It was bad, but not that bad.
11:00 PM, Nov 16, 2006 • By WHITNEY BLAKE
Values voters swing right, but not all the time. According to exit polls, voters who considered value issues such as same-sex marriage and abortion to be "extremely important" represented the largest group that supported Republicans over Democrats (by a margin of 18 percent). However, compared with 2004, Democrats did make modest inroads (single digits, between 4-8 points) among Protestants, born-again Christians, and weekly churchgoers, which could have made a difference in some races. When asked a question about the role of faith in the election, Dean discussed the party's efforts to appeal to the so-called values voters through concentrated ad campaigns on Christian radio and by recruiting socially conservative candidates. Some conservative, pro-life Democrats did win, such as Bob Casey, Brad Ellsworth, and Heath Shuler.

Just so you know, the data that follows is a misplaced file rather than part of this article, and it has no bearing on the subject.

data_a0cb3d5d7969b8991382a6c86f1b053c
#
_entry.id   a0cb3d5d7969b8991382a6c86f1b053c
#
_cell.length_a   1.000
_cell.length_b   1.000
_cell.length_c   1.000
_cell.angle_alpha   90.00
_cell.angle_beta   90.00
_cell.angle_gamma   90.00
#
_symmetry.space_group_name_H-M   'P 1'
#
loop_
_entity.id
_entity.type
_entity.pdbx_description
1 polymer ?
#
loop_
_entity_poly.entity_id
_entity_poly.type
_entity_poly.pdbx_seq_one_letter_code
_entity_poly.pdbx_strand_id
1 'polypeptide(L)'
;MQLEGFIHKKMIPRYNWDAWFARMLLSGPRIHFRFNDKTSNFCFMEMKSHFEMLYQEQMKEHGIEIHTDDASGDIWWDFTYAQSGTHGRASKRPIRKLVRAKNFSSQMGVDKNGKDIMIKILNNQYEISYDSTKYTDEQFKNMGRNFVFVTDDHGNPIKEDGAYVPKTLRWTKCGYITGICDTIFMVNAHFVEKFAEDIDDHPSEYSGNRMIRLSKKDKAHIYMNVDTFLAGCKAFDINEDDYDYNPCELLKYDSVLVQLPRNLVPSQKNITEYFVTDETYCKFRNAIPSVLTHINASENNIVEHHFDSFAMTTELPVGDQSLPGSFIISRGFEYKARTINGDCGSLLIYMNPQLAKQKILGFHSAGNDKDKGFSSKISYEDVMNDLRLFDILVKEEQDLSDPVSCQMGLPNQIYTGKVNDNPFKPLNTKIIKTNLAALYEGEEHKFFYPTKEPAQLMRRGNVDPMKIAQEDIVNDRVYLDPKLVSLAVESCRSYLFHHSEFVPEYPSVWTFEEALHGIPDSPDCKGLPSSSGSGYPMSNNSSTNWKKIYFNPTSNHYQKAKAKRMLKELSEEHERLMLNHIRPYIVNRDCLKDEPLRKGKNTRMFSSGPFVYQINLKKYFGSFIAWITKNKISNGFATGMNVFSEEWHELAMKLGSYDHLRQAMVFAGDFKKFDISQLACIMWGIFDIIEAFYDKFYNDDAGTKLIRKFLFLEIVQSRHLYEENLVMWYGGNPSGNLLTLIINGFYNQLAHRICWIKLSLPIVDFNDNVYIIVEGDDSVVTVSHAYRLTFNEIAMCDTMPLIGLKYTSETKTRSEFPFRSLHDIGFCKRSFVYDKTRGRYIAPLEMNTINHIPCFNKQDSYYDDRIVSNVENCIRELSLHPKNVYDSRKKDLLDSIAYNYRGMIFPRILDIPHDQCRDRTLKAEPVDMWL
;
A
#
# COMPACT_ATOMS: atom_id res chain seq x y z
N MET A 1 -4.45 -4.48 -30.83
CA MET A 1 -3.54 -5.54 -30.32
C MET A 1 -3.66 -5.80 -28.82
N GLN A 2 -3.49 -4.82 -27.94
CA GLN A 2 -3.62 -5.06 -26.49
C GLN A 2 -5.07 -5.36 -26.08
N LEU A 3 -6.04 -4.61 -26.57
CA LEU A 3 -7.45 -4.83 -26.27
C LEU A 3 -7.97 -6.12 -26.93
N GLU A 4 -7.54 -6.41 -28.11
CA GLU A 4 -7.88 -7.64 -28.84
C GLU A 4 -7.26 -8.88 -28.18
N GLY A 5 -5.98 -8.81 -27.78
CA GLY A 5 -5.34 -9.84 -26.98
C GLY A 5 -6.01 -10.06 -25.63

So, was this election a thumping? From a broad view, yes. On a microcosmic level, no; Bush was right. But you don't get a prize for almost coming in first.
Whitney Blake is an editorial assistant at THE WEEKLY STANDARD.